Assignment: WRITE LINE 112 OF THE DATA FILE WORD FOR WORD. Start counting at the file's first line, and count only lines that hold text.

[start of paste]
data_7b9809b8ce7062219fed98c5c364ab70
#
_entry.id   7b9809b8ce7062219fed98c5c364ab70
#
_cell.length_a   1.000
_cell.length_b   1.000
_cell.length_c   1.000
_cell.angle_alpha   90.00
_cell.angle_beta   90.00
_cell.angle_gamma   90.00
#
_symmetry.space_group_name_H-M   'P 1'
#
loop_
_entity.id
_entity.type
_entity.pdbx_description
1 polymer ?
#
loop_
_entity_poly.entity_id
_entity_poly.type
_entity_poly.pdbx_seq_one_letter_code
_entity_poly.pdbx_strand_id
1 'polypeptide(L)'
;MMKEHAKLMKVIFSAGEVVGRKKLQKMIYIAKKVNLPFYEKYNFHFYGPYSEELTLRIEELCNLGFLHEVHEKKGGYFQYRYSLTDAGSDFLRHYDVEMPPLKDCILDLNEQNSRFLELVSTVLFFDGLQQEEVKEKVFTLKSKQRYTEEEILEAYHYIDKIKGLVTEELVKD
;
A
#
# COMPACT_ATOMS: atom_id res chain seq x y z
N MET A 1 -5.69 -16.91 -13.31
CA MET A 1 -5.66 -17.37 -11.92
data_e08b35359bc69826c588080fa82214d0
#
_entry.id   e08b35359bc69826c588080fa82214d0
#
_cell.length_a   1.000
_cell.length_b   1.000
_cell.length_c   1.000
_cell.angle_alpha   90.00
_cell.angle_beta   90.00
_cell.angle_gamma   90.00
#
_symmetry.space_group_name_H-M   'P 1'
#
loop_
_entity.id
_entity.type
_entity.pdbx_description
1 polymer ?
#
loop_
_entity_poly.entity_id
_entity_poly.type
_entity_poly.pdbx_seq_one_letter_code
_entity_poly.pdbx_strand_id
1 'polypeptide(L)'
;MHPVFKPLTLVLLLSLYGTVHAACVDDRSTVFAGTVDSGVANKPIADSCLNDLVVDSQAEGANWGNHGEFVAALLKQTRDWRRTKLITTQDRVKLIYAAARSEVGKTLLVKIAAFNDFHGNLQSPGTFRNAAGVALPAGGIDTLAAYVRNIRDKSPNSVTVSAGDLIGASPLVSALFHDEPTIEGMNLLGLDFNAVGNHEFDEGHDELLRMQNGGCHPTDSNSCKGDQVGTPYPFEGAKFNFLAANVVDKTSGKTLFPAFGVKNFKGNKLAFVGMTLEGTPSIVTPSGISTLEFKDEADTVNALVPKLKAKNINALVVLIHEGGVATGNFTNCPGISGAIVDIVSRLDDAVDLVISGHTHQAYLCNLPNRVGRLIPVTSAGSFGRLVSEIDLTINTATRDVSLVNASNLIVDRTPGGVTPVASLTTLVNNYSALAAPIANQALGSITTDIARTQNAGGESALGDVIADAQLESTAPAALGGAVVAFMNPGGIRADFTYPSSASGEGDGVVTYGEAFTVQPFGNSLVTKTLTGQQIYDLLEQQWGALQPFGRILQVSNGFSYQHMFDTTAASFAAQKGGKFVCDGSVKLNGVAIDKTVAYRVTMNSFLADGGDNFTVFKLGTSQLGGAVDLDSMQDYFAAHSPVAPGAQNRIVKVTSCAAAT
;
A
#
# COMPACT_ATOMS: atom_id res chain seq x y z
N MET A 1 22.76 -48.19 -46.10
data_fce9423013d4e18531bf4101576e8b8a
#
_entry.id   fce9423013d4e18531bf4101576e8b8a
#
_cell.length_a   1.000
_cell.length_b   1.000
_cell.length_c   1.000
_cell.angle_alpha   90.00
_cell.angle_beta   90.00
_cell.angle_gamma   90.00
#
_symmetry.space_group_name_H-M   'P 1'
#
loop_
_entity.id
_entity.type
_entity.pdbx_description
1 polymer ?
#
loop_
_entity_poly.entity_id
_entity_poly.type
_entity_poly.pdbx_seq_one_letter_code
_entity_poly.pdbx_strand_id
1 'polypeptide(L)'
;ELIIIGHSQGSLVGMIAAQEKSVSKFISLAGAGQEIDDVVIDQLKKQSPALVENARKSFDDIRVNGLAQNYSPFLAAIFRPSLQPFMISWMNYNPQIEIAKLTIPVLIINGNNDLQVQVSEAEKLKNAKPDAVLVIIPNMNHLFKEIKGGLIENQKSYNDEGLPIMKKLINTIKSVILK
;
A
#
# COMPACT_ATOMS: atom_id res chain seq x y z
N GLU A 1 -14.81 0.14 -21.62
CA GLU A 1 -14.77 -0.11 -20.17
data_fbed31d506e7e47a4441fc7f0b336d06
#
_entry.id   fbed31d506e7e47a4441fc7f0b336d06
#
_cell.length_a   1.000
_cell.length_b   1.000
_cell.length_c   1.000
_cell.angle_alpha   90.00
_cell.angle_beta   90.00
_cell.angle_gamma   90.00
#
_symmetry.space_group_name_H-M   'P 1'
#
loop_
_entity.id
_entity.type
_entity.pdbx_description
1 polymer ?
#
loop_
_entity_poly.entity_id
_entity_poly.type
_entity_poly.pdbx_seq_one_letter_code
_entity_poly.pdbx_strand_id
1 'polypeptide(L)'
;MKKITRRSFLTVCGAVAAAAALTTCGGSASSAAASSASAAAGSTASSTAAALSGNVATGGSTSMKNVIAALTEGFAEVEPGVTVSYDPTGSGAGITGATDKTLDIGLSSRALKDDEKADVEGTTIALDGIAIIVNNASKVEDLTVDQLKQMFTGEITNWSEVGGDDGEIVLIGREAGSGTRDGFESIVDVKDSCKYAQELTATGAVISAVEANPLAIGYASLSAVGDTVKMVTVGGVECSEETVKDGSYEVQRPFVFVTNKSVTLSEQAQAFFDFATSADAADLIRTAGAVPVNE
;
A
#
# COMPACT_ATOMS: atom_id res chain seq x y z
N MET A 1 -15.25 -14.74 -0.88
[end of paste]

_entity.pdbx_description